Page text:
The rare Silver-spotted Skipper is extremely sensitive to small temperature fluctuations, a long-running study has revealed.
The skipper, a golden brown butterfly needs warm temperatures to thrive and the recent run of wet, cold summers has seen the butterfly struggle.
The study estimated changes in temperature across a range of Silver-spotted Skipper habitats and found that localised fluctuations in temperature lead to extreme fluctuations in the butterfly population size and in the probability of the skippers colonising new sites.
The Silver-spotted Skipper is restricted to South East England and has battled back from a dramatic decline in the 1950s thanks to conservation work.
Lead author Dr Jonathan Bennie from the University of Exeter explained: “Although we know that the climate overall is warming there is still much variability in the weather from one year to the next.
“This variability presents a threat to southern British butterflies that we might expect to take advantage of warmer conditions to colonise further north. In warmer years the silver-spotted skipper, which needs a balmy 25°C to become fully active, has expanded its range. However during the recent cold wet summers we have found the skipper clinging to the warmest south-facing hillsides waiting for better weather.”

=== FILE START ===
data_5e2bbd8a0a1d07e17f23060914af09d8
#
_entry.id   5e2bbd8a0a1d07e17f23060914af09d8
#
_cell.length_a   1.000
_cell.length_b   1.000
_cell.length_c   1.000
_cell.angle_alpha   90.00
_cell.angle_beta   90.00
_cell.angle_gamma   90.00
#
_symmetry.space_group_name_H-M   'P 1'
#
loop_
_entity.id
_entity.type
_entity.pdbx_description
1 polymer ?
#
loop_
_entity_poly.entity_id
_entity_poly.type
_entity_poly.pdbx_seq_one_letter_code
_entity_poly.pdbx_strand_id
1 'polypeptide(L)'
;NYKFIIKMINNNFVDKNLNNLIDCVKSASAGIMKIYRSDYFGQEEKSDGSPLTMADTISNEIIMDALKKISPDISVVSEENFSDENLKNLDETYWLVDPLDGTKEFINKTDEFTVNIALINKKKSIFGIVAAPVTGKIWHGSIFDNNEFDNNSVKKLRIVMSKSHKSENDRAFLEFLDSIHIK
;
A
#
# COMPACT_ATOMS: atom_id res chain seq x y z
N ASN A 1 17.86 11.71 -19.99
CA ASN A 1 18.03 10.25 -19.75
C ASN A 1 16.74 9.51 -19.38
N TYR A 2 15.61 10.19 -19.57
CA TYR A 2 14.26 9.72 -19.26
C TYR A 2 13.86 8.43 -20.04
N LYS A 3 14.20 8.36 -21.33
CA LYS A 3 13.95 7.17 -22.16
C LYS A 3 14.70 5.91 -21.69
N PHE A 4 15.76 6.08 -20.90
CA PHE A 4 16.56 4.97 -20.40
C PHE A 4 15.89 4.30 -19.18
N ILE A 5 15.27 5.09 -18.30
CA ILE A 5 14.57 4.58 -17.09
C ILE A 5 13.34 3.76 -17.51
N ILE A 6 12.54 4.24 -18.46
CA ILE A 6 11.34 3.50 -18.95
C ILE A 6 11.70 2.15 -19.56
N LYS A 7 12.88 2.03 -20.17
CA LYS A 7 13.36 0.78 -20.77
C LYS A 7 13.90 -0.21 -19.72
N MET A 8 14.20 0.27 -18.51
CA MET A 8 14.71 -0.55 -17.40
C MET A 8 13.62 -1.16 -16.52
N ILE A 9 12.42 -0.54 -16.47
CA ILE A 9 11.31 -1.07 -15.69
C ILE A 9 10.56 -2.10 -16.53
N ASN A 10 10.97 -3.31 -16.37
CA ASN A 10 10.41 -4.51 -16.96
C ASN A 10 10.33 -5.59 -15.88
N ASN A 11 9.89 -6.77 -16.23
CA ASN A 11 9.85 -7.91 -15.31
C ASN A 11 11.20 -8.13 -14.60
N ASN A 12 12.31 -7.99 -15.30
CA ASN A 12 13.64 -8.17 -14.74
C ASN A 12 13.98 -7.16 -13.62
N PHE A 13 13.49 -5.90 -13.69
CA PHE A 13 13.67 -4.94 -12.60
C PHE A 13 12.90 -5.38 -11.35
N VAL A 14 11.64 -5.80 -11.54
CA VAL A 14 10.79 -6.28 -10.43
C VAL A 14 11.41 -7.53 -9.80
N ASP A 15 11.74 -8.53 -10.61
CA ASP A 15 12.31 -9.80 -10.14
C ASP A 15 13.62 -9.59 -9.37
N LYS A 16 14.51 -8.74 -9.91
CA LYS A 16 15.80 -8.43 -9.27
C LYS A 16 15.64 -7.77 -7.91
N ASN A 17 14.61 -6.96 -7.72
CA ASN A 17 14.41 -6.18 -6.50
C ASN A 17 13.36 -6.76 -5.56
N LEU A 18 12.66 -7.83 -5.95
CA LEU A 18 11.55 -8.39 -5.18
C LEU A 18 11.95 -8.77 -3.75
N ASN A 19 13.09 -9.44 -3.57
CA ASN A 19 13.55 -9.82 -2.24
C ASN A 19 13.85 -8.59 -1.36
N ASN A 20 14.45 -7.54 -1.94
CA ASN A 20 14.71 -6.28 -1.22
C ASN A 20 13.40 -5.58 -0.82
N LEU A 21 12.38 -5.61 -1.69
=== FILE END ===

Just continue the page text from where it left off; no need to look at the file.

The study used records of weather and butterflies since 1982, combined with computer modelling, to reconstruct how microclimates, created by different slopes and aspects, affect how many butterflies there were, where they were, and how quickly the species has been able to colonise new locations as the climate has warmed.
Co-author Dr Jenny Hodgson from the University of Liverpool said: "We were able to produce quite an accurate reconstruction of this butterfly's expansion across the landscape, and this makes us hopeful that we can provide useful predictions of which sites will be most important for conservation in the future."
The research indicates that conservation efforts could benefit from saving habitats with a range of different microclimates. Many species of butterfly are declining in Britain because of habitat loss, but the Silver-spotted Skipper has taken advantage of south facing slopes with warm microclimates. These provide vital refuges for the species during cooler summers; whereas in hotter summers north, east and west facing hillsides provide stepping stones of habitat that allow the species to spread through the landscape.
The research highlights that our increasing focus on landscape-scale conservation projects which seek to maintain habitat variety over large areas of the countryside, will be vital in helping butterflies to cope with the changing climate - Dr Tom Brereton, Butterfly Conservation Head of Monitoring
The study was funded by the Natural Environment Research Council (NERC) conducted by the University of Exeter in collaboration with the Universities of York and Liverpool, Butterfly Conservation, Sussex Wildlife Trust and the Centre for Ecology & Hydrology and was published in the journal Ecology Letters.